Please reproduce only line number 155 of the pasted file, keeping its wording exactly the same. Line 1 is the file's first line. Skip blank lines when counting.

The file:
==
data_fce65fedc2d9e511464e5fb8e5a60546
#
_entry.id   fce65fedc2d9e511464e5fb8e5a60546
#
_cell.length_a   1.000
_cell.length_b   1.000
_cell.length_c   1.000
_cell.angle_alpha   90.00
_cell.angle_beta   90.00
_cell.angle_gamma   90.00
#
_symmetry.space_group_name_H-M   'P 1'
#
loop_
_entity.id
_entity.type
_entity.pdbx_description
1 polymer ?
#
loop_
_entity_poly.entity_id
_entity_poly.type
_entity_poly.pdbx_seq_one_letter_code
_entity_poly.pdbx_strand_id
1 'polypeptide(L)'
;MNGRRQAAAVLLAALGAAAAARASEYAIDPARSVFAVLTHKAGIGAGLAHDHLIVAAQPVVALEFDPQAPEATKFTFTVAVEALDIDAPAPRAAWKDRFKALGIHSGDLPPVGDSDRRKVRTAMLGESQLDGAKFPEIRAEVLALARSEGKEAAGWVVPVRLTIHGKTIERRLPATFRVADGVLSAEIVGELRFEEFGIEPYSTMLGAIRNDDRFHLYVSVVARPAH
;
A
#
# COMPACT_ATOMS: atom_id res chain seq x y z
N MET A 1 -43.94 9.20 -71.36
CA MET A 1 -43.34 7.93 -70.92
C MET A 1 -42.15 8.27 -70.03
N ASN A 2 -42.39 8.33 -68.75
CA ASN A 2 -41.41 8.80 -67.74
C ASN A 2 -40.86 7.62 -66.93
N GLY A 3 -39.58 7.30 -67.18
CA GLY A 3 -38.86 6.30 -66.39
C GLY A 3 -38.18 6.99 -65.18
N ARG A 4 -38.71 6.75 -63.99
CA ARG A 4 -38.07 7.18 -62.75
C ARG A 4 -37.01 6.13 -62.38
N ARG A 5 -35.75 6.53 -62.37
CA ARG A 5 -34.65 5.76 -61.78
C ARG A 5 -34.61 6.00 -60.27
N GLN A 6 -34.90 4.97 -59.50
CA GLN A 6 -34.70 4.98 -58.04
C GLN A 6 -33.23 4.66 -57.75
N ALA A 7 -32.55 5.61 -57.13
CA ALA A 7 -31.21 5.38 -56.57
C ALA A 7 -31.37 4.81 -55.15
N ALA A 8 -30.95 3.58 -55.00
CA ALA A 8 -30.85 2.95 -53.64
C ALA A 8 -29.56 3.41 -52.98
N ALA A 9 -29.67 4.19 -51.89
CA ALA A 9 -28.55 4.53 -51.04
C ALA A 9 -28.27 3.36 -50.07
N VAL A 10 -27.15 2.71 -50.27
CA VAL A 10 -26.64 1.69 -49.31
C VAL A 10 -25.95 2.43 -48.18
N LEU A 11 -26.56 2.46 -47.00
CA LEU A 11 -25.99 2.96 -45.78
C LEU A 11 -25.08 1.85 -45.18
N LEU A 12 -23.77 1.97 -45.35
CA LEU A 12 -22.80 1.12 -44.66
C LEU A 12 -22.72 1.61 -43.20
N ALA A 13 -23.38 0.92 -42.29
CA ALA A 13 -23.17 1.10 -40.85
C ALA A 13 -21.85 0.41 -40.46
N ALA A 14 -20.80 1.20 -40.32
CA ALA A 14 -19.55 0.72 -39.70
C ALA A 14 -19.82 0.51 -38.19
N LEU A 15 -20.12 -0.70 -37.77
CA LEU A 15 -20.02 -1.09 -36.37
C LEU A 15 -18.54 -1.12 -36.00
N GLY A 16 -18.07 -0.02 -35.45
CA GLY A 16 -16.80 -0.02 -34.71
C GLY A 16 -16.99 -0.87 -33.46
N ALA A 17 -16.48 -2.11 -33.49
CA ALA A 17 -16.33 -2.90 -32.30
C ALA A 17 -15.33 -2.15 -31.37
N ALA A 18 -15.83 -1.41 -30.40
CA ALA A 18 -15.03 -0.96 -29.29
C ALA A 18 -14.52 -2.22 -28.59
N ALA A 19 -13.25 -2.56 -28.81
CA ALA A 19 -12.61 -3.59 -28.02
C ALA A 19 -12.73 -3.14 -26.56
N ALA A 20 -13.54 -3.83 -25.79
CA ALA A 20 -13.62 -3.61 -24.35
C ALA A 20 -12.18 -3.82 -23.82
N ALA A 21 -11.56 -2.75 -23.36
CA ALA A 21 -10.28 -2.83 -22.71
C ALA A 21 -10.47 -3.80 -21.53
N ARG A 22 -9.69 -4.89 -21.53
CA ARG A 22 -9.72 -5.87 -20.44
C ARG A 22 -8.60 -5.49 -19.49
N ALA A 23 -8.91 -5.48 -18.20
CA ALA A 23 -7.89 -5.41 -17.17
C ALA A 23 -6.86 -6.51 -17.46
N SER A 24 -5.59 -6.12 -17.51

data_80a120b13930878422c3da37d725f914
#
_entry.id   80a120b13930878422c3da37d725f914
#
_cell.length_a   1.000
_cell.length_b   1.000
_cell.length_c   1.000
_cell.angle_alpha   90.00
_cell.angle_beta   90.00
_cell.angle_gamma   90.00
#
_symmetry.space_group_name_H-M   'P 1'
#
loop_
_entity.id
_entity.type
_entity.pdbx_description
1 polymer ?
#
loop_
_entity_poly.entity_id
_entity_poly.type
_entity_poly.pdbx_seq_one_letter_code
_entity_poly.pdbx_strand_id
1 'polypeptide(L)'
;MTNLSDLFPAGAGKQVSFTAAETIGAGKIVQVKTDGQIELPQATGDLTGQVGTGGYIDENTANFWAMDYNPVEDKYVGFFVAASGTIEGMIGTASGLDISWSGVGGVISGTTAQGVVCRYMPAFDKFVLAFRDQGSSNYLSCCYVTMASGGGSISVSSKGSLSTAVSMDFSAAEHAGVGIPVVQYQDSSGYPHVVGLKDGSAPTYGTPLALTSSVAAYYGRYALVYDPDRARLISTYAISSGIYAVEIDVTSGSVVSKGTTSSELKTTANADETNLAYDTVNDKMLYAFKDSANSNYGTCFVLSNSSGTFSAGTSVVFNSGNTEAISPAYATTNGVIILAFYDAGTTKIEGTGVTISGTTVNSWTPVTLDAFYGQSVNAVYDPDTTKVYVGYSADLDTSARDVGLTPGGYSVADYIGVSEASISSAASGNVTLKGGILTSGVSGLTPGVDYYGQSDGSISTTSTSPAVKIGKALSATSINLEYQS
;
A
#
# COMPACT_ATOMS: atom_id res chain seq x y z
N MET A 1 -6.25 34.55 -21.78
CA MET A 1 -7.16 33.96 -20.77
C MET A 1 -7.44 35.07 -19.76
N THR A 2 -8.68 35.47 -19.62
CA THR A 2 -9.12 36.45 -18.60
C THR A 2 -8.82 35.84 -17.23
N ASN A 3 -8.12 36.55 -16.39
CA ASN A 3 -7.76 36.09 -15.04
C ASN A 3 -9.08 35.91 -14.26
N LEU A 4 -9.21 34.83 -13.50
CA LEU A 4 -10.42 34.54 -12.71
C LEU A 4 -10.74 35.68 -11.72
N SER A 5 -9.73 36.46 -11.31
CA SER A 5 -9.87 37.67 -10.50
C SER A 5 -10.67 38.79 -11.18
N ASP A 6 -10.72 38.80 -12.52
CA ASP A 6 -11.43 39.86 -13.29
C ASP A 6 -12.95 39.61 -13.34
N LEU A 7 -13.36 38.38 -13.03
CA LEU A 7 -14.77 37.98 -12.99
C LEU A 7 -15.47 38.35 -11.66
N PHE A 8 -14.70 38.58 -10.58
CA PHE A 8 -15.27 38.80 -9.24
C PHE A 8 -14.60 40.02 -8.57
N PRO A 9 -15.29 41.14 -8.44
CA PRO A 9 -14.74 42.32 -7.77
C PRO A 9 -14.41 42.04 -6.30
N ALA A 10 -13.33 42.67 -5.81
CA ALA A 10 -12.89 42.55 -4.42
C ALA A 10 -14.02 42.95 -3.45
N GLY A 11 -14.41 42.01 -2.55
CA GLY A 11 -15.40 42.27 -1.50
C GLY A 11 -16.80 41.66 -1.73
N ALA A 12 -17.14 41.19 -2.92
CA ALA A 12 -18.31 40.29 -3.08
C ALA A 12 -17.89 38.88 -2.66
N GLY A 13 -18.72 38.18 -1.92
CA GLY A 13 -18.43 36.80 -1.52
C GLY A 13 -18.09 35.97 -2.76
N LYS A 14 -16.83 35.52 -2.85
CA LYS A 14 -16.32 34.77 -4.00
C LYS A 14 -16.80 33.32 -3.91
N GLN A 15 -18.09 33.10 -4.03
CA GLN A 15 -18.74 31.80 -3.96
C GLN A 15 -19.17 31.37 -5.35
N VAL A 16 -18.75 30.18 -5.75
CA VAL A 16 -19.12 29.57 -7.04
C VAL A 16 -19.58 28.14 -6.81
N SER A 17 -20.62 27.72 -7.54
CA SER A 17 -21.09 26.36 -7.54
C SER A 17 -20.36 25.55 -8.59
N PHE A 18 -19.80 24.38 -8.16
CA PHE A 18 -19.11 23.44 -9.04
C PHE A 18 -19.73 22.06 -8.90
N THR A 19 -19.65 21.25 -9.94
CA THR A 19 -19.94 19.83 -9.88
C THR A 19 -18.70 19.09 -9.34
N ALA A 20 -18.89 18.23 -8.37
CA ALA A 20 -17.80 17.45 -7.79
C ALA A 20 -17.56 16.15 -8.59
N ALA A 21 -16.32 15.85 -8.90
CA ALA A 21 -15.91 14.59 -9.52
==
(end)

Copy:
N PRO A 9 -15.29 41.14 -8.44